The great news of this passage is that this righteousness that God has provided is for everyone. It is a free gift from God which is received by faith. All that needs to be done is for you to believe what this passage says is true and realise that you are guilty of sinning and trust Jesus to make you right before God. It sounds simple. It really is. The hard work was done by Jesus on the cross. Not to say that being a Christian is easy, because it really isn't. I'll blog some more on that in the future. In the meantime find a Christian and ask them what it's like to live as a Christian.

Finally, verse 25 and 26 show us that Jesus dieing on the cross was absolutely essential. This is why Christians bang on about it so much (like I am doing right now!) Jesus dieing on the cross is the way that God can justify us and remain perfectly just himself. It's the way that he can be patient and allow peoples sins to go unpunished for the meantime and not judge people immediately for them.


So, maybe this has got you thinking, maybe it hasn't. Feel free to discuss below. I'll try and answer any questions. If you want to find out more about Jesus and Christianity, pick up a copy of the Bible, look for the Gospel of Mark (about three quarters the way through) and read it. There you'll see a written eyewitness account of Jesus' life and death and some of his teachings. If you can't find a copy of it, there's plenty online

Friday, 28 March 2008

The second question - How can I know God?

Asking how you can know God is probably the second most important question after asking whether or not he exists. If you asked the UK public, the answers given would be incredibly varied. Someone might tell you that they find God in themselves, or in nature, another might say that they find God in a particular tradition or ceremony, some people might even tell you that God is so far above us, that we can't really know him at all.

The Bible says otherwise, John 1 tells us of a character called the Word. The Word was both God and was with God. He was in the beginning with God, and through him all things were made. Later on in the chapter, it becomes apparent that this Word is Jesus Christ. But why does John use this Word codename for Jesus? It's probably to do with what words do - they communicate a message. The Word came from God to communicate a message.

Later in the chapter, we are told that a man called John (the Baptist) was sent by God to witness to this Word as he came into the world. Here the Word is referred to as the true light which comes into the world to enlighten everyone. Why does John use this Light codename for Jesus? What do lights do? They reveal and enlighten things. The True Light came from God to reveal and enlighten.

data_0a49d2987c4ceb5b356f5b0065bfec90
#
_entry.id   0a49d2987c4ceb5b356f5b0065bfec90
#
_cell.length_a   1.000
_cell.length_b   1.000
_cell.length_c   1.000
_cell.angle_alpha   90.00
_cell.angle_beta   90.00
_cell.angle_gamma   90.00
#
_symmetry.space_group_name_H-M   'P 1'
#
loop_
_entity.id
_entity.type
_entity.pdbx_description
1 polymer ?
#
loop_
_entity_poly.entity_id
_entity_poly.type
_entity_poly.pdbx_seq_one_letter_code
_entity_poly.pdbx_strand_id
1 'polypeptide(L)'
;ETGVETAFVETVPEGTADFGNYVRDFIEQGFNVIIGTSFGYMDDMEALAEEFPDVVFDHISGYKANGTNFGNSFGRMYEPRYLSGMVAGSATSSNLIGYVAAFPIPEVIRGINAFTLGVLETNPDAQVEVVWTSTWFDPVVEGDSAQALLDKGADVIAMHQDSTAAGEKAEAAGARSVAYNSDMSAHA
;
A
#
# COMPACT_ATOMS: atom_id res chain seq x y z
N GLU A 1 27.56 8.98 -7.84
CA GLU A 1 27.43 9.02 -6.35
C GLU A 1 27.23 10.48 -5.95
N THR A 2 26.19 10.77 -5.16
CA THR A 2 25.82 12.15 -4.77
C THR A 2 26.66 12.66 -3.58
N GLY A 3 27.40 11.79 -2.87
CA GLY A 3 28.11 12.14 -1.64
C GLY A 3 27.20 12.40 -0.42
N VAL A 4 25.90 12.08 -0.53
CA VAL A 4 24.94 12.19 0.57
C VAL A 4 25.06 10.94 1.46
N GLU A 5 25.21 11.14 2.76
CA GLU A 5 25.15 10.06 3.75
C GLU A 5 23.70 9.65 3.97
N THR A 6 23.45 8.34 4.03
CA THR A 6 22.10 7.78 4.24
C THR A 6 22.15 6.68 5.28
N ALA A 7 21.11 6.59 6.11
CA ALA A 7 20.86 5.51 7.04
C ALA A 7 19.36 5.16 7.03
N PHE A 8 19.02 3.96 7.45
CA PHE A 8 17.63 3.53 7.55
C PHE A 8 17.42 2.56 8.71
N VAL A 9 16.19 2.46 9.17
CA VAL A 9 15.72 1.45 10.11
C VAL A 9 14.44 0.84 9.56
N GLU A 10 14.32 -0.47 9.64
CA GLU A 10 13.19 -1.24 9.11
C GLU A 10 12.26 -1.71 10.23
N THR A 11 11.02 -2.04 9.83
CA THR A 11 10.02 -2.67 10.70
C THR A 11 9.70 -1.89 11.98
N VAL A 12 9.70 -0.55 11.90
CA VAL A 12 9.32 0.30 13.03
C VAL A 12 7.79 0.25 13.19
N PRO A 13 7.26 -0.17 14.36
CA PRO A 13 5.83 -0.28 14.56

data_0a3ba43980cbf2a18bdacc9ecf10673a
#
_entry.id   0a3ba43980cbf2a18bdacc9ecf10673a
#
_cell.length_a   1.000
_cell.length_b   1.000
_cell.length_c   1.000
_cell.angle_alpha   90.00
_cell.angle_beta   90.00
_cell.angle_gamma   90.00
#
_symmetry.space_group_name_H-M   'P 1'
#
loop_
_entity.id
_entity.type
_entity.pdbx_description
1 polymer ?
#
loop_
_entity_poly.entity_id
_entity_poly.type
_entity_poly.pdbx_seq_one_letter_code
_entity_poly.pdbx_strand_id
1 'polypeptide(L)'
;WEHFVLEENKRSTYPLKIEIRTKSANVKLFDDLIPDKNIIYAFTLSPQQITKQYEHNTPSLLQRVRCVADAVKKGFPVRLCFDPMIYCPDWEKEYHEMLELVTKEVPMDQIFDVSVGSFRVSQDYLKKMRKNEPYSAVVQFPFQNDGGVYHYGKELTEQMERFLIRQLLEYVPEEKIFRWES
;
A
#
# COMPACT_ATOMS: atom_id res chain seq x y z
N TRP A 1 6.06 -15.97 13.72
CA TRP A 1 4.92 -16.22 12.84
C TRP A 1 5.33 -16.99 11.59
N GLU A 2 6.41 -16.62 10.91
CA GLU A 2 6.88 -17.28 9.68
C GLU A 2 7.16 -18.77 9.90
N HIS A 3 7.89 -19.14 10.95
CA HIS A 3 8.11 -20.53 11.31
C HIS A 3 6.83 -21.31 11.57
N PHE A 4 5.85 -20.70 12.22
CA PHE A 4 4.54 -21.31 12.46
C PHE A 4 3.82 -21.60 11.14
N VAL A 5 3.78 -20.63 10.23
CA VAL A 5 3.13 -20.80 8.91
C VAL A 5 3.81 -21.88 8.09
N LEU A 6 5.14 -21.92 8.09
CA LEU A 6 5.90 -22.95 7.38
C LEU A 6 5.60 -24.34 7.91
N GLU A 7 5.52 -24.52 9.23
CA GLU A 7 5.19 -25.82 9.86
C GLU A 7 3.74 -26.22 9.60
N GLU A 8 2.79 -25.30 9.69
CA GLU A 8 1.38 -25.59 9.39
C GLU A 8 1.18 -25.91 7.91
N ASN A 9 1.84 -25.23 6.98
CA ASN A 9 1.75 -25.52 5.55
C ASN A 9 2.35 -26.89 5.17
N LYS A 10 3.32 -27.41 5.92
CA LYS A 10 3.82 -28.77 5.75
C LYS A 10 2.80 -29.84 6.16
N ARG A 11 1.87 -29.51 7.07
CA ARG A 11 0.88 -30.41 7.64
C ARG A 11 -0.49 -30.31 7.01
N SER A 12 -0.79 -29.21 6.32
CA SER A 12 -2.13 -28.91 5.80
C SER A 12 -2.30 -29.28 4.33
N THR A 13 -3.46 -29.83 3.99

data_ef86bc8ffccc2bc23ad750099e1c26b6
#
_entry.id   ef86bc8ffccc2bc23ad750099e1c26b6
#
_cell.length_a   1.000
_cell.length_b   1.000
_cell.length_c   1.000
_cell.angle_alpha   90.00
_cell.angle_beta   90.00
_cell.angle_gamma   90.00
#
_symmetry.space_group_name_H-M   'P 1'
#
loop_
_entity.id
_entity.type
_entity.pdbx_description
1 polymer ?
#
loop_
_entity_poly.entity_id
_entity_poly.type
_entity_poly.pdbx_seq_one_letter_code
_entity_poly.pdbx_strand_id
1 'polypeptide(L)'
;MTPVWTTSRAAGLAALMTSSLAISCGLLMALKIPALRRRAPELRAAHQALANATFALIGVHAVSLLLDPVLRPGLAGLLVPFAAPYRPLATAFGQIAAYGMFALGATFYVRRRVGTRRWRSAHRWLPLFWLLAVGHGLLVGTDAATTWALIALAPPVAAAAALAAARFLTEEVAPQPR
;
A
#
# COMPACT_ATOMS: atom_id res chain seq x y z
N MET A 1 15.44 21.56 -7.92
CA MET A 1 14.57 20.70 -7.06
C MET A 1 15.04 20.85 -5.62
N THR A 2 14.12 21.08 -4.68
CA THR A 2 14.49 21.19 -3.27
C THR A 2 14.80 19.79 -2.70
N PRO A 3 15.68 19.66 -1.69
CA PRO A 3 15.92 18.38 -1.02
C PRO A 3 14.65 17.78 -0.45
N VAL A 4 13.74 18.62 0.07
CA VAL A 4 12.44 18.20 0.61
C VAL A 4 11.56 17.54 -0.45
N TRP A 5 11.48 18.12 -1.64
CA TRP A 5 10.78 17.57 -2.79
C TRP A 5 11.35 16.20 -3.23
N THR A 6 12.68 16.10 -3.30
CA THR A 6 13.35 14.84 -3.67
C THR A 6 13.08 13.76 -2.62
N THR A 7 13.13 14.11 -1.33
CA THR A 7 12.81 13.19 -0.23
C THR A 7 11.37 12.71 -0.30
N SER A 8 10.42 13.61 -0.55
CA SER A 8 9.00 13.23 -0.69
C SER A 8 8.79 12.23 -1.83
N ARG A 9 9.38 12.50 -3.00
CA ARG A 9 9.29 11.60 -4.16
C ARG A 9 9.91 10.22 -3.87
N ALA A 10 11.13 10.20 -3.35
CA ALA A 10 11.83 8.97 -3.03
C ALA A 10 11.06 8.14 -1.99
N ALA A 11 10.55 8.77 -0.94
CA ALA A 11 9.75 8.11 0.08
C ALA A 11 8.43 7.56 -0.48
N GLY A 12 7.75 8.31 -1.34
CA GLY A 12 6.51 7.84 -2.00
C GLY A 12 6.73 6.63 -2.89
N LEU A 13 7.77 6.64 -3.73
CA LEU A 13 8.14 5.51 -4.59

A few verses on, in verse 14, we are told that the "Word became flesh and dwelt among us, and we have seen his glory, glory as of the only Son from the Father, full of grace and truth." When Jesus came into the world he came full of grace and truth.

But why was this necessary? Surely we can find out about God on our own without any help from Jesus? A helpful illustration is to think of yourself being locked in a room. There are no windows. There are no doors, and thus no keyholes to look through. You have absolutely no idea what is outside and you can't hear anything because the walls are so thick. Where are you?

You might think that the room you're in is in the middle of a jungle - because it just feels like your in jungle. Your friend who is sitting next to you might disagree, he thinks that you're in the middle of Manchester - again, it just feels like it is. But you can't prove anything, one might be right, but there's no way of knowing as there's no evidence. The only way to find out what's outside the room would be for someone outside to break in and tell you. Its impossible to know otherwise.

This is what this part of John tells us Jesus did - verse 18 says "no one has ever seen God; the only God, who is at the Father's side, he has made him known." Jesus broke into our world to show us God and make him known.

So, if we want to know about God, we have to look to God to tell us rather than to listen to what people tell us. The Bible makes the staggering claim that Jesus is God - look at verse 1 of this passage - and thus if we want to know God we need to look at Jesus.

Where can you look at Jesus? A good place to start is one of the written eyewitness accounts of Jesus' life in the Bible. Mark is a good bet if you haven't read the Bible before. If you haven't got a copy of the Bible, there are a few options: there are a few websites on the internet that have all the text online, or if you are in a university, look out for the CU (United Kingdom), GBU (France, Spain, Italy), SMD (Germany), OSM (Austria) as they'd be more than happy to give you a free copy and meet up to read it with you.

Wednesday, 26 March 2008

Seven